The City of Paynesville, outside Monrovia, has been admitted to the group of 100 Resilient Cities (100RC) pioneered by the Rockefeller Foundation and dedicated to helping member cities around the world become more resilient to physical, social, and economic challenges of the 21st Century.
At a one-day workshop at the Paynesville City Hall yesterday, 100RC Associate Director, Ms. Liz Agbor-Tabi, presented a plaque of acceptance to Mayor Cyvette Gibson, and welcomed the City of Paynesville as its newest member.
The announcement preceded Ms. Liz Agbor-Tabi’s presentation of what it meant for Paynesville to earn the membership, and defined the meaning of a resilient city as it relates to the initiative.
She said 100 Resilient Cities defines “resilience as the capacity of individuals, communities, institutions, businesses, and systems within a city to survive, adapt, and grow, no matter what kinds of chronic stresses and acute shocks they experience in the event of disasters, such as fires, earthquakes and floods.”
Ms. Agbor-Tabi in a series of demonstrations helped the nearly 54 participants representing communities and organizations in Paynesville to appreciate Paynesville’s remarkable achievement through the persistence of Mayor Gibson to chart the way for better improvement for the residents.
“Through 100 Resilient Cities, cities will receive financial and logistical guidance for establishing an innovative new position in city government, a Chief Resilience Officer, who will lead the city’s resilience efforts, and technical support to develop a holistic resilience strategy that reflects each city’s distinct needs,” she said.
Member cities, including Paynesville, will also have access to an innovative platform of private sector and non-governmental agency (NGO) services to support strategy development and implementation, along with inclusion in the 100 Resilient Cities Network to share knowledge and best practices with other member cities.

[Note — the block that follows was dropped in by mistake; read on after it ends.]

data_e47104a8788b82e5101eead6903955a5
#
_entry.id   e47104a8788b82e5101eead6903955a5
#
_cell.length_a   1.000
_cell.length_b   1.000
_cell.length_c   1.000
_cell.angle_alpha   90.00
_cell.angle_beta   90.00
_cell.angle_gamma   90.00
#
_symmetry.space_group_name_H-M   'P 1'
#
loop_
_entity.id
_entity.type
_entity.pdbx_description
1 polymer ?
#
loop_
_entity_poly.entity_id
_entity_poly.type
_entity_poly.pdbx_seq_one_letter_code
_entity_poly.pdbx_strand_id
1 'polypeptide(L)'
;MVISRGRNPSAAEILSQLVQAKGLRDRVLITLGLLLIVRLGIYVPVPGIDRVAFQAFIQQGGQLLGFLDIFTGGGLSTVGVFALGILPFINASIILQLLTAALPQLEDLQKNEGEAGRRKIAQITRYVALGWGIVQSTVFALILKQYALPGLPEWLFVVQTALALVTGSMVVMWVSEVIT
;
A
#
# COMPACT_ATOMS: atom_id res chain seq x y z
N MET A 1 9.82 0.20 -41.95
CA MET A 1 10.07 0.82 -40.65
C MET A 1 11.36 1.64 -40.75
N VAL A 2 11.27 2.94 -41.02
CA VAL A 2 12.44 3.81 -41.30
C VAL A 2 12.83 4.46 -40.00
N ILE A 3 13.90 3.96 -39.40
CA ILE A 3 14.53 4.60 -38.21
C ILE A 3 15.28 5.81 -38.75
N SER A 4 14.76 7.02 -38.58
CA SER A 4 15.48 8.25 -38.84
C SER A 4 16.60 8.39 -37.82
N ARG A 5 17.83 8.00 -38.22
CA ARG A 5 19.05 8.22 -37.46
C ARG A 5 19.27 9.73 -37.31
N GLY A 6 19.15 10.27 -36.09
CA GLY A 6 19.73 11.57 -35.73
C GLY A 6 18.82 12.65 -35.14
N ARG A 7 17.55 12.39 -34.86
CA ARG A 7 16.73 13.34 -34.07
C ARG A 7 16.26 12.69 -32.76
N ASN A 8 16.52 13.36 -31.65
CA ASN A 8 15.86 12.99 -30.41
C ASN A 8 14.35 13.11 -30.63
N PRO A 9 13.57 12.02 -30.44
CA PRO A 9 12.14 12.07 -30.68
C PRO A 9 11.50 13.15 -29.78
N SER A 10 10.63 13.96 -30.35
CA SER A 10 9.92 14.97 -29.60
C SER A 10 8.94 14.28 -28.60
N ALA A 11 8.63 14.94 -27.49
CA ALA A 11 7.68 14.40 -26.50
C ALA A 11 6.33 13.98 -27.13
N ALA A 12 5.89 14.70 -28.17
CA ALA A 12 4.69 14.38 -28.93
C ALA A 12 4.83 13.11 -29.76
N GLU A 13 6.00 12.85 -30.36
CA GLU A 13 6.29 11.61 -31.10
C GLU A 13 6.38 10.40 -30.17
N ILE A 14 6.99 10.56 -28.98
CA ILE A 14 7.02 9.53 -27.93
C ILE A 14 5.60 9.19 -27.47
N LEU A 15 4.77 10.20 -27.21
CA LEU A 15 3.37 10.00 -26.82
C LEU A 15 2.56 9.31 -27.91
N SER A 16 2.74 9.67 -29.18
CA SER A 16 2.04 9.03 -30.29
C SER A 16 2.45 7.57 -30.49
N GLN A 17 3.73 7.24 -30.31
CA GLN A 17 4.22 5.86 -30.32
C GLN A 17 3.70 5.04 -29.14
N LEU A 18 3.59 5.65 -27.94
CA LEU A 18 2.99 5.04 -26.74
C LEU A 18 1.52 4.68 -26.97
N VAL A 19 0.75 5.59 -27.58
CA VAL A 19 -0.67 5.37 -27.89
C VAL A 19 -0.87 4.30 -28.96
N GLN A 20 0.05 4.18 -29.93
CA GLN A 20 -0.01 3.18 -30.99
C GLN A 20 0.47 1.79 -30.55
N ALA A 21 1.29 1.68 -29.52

The Chief Resilience Officer, according to Mayor Gibson, would be her top-level advisor to bring stakeholders from across the community and sectors of society to make use of building tools and experts to develop a resilience strategy.
Deputy Minister for Rural Development at the Ministry of Internal Affairs Stephen Y. Neufville, expressed the central government’s appreciation and appealed to residents to get involved in the development of their community. He commended Mayor Gibson for her achievement and assured her of government’s support in her drive to enable her city to achieve government’s transformation agenda.
He said that since being admitted into the membership of the 100RC is highly competitive, Paynesville’s achievement demonstrates a new positive direction for the country.
The 100RC will help Paynesville to become more resilient and benefit from a global practice of resilience building. 100RC began working with their first cohort of 32 cities in December 2013, and announced their second class of 35 cities in December 2014.
100RC examined stresses, including high unemployment, an inefficient or overtaxed public transportation system, endemic violence or chronic food and water shortages and how a city can better respond to them and be more capable of delivering basic functions in both good and bad times.
The program is financially supported by The Rockefeller Foundation and managed as a sponsored project by Rockefeller Philanthropy Advisors (RPA) that provides governance and operational infrastructure to its sponsored projects.